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Gaming company Razer unveiled a rather surprising modular desktop computer concept, dubbed Project Christine, making it extremely easy for PC owners to build and customize a gaming machine. The modular design makes it possible to easily swap CPUs, GPUs, memory and storage drives inside the machine - and each individual module is sealed and is supports the PCI-Express architecture. The touchscreen LED display makes it easier to view and control hardware and software configurations in a fast, convenient manner.
"Project Christine is a new concept design that will revolutionize the way users view the traditional PC. This is the first gaming system that is able to keep pace with technology and could allow consumers to never buy another PC, or gaming system, again," said Min-Liang Tan, Razer co-founder and CEO, in a statement. "We have a history of bringing incredibly innovative concept systems to market and it's fair to say that Project Christine is a very exciting new prospect for future development."
Razer hasn't publicly disclosed a release date or pricing for Project Christine, though should set the bar fairly high for competitors.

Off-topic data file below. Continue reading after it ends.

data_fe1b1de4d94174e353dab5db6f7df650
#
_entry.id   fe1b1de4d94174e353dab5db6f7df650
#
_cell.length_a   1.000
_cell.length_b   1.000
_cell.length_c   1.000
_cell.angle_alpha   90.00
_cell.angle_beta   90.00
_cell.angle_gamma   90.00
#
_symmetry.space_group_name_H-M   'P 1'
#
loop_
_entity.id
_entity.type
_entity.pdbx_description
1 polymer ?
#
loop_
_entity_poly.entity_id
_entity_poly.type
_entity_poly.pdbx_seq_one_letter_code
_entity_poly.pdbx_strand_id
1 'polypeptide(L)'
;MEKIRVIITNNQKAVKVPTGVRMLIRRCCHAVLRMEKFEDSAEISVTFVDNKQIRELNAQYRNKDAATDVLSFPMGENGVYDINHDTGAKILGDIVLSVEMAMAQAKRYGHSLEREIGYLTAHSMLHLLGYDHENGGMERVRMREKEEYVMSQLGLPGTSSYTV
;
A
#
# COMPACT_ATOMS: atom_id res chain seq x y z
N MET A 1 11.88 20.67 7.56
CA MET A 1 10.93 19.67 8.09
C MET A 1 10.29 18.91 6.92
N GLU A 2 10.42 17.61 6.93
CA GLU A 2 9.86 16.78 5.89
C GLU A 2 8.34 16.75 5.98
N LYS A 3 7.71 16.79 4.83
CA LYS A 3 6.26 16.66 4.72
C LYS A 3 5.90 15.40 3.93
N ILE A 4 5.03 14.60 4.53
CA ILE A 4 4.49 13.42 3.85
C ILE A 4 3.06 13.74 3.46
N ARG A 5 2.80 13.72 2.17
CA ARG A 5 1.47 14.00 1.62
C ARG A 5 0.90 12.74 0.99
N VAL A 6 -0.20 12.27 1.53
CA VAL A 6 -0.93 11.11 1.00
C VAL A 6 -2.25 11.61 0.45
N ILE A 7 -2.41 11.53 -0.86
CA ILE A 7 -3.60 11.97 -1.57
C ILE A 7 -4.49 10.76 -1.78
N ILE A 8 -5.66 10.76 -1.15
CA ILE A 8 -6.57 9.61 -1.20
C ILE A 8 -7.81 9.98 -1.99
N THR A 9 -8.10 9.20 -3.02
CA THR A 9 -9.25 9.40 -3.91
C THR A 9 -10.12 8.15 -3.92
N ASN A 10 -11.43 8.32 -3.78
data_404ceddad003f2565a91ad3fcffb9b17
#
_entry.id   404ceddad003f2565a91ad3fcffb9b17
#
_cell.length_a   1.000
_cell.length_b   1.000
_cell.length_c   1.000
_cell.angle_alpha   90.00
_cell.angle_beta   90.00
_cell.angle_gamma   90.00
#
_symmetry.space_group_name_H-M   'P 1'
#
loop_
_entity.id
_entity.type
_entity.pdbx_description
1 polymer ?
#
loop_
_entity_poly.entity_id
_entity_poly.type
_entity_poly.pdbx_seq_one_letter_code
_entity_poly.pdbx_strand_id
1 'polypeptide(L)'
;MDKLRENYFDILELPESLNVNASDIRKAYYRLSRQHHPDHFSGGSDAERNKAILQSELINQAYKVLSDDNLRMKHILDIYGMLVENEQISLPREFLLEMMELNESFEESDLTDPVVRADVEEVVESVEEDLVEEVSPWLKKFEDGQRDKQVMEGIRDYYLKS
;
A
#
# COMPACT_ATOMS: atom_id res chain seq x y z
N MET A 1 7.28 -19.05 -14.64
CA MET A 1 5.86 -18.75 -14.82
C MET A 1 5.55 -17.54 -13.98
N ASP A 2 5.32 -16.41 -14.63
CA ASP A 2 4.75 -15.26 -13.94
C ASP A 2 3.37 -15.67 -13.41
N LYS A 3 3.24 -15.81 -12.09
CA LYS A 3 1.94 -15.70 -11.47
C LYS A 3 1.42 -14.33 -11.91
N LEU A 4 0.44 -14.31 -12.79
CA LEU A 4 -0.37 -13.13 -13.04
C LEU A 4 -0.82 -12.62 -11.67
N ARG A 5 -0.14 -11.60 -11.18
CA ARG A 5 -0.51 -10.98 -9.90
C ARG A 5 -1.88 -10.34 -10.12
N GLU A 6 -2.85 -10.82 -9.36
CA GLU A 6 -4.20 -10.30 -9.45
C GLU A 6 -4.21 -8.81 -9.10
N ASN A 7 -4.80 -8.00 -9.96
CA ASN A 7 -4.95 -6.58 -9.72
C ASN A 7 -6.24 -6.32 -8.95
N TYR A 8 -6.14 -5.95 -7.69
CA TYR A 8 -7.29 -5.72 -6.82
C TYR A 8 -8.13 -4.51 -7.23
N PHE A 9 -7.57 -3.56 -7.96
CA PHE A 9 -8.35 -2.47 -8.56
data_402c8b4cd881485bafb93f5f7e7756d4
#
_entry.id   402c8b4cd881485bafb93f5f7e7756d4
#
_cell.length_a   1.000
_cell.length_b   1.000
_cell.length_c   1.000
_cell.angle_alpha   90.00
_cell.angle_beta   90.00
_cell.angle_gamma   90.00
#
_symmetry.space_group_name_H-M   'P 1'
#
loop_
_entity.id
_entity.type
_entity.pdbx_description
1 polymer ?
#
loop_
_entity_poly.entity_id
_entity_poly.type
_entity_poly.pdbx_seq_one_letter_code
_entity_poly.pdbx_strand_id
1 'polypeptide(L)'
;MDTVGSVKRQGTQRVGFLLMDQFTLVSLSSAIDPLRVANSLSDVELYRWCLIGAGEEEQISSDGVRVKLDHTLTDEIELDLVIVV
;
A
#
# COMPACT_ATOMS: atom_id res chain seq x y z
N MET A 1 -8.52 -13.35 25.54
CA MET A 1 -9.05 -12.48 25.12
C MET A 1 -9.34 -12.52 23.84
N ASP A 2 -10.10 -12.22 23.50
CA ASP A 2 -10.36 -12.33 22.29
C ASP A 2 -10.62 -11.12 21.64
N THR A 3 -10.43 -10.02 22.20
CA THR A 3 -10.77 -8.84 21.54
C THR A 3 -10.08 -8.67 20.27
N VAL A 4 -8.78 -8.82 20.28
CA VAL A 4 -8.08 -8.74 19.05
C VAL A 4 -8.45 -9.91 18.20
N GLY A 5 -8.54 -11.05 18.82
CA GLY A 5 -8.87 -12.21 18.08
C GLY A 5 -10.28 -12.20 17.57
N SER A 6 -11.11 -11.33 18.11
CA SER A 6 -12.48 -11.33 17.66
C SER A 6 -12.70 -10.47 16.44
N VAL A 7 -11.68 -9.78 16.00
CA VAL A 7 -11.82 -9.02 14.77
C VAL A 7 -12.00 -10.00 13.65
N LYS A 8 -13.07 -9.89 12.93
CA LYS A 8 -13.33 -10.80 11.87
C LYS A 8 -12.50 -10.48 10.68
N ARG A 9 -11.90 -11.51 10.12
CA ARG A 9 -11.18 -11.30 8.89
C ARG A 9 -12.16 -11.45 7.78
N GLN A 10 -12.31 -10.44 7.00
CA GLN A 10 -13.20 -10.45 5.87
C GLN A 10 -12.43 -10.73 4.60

Boutique PC maker Digital Storm launched a small form factor hybrid PC that will dual boot Microsoft Windows and Valve's Steam OS, in a liquid cooled SFF cooling system. The GPU, storage drives, optical drive, and cooling system can be easily removed and upgraded, and provides optimal cooling in a small space.
The Digital Storm Bolt will be available later in January with a starting MSRP of $1,899 - not a surprising high price point, as Digital Storm makes high-quality products for a very niche market.
"We are not looking to compete with console pricing," said Rajeev Kuruppu, Digital Storm Director of Product Development, in a press statement. "We're taking aim at the high-end of the market, targeting consumers that demand the best possible gaming experience and who are looking for a PC capable of playing any title on their new 4K display."
Meanwhile, Steam OS is helping bring PC use to an entirely new level, as the price of computer hardware remains friendly for consumers. CES 2014 will feature a slew of different Steam OS-powered devices, with a dozen companies planning to implement the custom platform.
CES 2014 - Intel CEO Brian Krzanich has announced Edison, a super tiny PC that is the size of an SD card - yes, those things you install into your camera. An entire PC.
Intel is leveraging its 22nm process here, with the Edison PC running Linux, and features built-in Wi-Fi and Bluetooth modules. Intel's Edison, even at the size of an SD card, still connects to its own app store, which should create an entire new market for developers. Where this will end up leading Intel will be an adventure, but it's something that is exciting, that's for sure.